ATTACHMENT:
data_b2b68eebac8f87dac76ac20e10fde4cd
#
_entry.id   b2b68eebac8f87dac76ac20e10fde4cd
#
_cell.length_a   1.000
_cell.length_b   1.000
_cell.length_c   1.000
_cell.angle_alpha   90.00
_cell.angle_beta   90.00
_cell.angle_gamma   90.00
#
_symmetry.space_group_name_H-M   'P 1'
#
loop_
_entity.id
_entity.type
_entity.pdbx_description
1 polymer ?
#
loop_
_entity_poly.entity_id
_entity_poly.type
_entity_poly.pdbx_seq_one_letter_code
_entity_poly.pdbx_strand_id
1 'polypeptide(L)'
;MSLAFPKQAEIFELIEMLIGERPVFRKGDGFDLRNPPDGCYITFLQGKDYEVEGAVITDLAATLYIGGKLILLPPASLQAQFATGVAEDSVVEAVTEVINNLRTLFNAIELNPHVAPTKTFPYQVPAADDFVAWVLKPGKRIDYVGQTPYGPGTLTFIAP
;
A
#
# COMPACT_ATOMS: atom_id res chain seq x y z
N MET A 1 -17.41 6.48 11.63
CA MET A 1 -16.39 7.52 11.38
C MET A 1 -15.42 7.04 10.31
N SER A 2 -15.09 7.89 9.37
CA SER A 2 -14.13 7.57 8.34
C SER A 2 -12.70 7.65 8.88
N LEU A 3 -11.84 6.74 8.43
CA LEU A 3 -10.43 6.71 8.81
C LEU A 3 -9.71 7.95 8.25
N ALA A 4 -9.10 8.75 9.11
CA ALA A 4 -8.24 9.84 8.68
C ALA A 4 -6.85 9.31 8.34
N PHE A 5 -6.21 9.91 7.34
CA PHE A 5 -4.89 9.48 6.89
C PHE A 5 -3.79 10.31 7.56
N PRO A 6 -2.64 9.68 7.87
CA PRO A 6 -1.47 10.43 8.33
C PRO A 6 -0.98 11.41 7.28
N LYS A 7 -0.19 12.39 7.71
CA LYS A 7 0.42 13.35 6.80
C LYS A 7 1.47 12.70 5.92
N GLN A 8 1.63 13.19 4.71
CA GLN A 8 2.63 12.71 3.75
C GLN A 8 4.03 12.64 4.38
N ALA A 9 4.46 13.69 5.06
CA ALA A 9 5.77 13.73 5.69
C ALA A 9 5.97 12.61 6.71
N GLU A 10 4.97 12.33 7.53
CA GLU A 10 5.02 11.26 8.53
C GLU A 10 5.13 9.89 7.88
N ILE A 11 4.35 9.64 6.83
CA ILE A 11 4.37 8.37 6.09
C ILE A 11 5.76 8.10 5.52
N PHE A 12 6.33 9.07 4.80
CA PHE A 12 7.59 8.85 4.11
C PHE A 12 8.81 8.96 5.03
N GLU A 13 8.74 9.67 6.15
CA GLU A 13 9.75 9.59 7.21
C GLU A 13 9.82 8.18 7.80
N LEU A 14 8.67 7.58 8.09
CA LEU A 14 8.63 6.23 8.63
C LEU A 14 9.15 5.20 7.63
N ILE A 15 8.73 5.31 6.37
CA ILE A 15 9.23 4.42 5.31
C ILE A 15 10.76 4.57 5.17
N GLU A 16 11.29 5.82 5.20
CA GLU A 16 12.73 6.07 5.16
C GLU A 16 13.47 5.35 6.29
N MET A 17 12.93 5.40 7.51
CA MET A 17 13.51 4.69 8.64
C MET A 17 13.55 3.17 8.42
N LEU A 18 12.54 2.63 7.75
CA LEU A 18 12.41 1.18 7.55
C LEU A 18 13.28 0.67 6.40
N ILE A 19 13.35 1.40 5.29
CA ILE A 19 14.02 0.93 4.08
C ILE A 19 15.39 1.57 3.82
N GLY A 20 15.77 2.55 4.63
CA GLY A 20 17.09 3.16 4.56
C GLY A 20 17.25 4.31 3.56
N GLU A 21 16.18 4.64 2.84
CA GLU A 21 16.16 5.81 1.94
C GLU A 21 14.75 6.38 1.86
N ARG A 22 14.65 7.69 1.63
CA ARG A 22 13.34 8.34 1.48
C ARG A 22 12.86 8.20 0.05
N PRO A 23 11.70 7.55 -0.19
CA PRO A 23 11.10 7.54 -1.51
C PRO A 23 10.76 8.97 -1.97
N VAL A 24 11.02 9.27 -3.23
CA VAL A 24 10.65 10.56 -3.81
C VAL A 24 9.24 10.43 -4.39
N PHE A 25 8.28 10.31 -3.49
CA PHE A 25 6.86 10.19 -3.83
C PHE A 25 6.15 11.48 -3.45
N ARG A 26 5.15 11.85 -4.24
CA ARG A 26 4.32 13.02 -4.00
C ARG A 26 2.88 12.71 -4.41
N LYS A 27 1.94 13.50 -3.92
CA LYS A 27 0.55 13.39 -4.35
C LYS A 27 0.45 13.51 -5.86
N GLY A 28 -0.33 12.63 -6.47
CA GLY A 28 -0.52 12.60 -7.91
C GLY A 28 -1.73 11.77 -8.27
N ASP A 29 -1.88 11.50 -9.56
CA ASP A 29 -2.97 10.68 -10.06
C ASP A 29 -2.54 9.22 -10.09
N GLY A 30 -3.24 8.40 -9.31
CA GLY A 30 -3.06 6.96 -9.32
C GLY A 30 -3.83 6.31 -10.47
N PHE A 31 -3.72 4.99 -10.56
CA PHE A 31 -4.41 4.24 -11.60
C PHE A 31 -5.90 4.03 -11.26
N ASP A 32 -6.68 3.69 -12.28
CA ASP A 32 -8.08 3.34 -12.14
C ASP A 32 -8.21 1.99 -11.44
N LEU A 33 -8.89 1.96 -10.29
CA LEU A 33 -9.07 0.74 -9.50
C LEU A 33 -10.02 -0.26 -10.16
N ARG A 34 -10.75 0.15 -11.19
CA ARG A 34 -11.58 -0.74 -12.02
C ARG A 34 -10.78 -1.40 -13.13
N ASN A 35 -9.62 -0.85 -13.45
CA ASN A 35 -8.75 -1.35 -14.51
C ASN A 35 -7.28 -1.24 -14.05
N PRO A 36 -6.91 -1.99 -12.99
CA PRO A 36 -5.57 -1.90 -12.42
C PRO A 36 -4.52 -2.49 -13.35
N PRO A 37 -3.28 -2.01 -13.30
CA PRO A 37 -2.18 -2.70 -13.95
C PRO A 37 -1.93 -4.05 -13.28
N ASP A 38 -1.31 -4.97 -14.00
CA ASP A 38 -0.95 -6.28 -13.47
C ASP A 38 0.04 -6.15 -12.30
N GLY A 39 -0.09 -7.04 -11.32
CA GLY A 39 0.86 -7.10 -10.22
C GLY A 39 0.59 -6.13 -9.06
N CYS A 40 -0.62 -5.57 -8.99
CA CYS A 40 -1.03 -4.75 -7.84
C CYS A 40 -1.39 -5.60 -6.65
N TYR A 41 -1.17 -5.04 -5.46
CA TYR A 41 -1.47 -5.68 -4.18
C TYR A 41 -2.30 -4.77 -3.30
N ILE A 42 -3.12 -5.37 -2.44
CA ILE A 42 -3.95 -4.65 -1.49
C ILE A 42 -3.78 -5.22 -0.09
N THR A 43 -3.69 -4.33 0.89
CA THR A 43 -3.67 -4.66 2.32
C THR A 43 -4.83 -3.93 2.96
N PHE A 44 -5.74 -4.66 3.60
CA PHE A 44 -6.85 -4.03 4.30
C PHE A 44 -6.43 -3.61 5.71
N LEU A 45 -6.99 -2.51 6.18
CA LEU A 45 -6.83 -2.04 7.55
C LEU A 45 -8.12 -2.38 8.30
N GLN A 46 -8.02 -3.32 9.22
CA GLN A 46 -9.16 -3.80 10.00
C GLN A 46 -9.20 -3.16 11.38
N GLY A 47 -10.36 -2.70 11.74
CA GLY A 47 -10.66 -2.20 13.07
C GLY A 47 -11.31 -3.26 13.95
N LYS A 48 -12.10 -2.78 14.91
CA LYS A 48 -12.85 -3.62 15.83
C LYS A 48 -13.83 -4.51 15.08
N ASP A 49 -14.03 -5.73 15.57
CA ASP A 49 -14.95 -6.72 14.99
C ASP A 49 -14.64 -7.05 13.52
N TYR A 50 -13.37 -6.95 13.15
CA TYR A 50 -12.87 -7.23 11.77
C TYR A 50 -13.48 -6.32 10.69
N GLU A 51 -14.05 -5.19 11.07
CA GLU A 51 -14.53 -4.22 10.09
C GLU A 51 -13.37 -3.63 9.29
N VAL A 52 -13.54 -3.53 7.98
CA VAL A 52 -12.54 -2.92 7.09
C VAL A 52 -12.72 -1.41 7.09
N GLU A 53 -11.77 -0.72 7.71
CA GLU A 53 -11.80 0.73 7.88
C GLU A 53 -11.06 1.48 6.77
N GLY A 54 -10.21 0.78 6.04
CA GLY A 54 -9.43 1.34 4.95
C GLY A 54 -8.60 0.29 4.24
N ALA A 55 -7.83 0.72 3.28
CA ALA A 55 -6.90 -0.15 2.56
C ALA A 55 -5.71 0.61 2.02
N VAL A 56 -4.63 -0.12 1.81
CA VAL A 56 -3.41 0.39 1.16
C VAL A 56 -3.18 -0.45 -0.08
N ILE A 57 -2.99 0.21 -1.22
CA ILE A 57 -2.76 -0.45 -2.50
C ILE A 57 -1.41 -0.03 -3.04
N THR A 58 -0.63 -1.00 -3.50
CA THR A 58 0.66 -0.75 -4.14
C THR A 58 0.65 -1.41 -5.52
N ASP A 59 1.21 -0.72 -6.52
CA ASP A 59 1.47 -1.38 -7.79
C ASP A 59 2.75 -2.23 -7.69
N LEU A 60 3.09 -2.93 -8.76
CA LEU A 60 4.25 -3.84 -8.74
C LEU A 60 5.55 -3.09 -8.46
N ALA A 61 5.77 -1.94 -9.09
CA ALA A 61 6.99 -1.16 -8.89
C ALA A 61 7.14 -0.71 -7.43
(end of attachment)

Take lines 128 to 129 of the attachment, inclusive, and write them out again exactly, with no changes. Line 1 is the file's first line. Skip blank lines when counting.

CA LEU A 33 -9.07 0.74 -9.50
C LEU A 33 -10.02 -0.26 -10.16